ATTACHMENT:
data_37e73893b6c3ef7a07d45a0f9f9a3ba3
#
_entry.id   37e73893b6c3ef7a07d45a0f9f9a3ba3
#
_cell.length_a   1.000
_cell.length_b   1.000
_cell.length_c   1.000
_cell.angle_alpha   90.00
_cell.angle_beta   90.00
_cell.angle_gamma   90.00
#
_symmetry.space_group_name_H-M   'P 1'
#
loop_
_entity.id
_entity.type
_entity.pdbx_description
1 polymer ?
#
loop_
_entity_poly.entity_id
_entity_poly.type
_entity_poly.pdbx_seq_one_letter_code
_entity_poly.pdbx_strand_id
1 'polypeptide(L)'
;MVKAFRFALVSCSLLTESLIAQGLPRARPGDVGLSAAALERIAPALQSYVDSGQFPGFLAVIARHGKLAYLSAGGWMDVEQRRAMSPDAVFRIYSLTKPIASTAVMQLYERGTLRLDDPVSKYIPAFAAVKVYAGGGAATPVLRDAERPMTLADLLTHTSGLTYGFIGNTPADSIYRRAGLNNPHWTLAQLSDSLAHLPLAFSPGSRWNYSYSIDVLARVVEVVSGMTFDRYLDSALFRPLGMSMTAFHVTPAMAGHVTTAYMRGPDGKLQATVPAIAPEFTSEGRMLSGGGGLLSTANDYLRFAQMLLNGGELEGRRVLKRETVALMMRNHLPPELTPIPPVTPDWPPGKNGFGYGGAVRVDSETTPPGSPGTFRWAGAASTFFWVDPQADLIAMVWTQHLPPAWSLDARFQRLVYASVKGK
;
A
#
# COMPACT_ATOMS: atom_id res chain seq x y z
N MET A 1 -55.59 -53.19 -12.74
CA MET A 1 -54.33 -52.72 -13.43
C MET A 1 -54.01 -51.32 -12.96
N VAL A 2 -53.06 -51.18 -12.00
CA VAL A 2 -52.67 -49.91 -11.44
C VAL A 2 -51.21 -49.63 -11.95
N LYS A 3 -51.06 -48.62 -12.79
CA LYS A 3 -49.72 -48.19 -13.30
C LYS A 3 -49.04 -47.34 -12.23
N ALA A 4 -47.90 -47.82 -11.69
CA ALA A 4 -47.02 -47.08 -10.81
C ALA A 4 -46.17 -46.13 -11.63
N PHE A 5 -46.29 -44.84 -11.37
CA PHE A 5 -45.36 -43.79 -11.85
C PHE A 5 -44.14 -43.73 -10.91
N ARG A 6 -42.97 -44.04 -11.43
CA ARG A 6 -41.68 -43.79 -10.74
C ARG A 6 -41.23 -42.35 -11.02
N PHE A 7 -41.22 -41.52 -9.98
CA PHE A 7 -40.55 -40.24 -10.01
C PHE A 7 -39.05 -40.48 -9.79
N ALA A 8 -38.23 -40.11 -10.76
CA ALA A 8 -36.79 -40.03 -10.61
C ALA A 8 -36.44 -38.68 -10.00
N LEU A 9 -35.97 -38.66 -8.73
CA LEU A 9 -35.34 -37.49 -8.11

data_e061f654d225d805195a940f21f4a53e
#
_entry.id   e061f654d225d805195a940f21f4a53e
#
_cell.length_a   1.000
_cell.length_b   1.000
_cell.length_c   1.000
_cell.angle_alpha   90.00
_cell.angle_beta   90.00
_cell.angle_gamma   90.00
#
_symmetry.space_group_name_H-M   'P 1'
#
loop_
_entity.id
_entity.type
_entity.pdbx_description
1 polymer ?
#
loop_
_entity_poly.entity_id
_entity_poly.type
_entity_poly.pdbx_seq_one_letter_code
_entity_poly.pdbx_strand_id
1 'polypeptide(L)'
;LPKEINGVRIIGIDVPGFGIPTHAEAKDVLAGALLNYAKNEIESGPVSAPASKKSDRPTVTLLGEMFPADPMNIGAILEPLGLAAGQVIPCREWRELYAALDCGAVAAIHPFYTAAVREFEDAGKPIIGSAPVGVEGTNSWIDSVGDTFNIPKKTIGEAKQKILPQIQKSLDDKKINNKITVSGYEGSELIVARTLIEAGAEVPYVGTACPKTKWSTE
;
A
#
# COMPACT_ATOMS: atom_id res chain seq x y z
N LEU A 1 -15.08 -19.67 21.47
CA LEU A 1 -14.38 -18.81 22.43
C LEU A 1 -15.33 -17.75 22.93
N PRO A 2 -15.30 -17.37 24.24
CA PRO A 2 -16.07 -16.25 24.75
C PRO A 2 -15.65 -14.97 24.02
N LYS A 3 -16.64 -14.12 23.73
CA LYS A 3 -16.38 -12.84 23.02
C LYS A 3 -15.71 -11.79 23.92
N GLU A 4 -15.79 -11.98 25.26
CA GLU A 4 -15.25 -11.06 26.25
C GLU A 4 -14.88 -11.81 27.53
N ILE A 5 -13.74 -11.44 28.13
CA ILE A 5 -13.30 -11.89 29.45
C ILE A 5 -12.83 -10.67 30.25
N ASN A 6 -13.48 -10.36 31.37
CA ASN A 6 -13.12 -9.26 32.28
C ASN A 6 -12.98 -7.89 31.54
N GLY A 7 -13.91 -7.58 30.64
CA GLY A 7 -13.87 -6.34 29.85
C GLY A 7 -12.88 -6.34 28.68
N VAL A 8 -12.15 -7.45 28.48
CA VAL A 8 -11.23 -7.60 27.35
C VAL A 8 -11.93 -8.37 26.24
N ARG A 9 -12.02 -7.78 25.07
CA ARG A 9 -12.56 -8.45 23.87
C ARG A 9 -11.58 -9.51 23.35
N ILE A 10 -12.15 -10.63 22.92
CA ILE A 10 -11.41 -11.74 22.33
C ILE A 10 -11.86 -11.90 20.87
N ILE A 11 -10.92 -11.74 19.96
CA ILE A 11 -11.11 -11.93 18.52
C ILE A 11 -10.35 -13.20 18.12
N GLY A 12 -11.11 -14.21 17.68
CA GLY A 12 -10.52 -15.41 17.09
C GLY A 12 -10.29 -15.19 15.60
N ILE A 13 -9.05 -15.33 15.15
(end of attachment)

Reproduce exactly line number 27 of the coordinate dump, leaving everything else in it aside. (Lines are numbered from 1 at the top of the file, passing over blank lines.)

;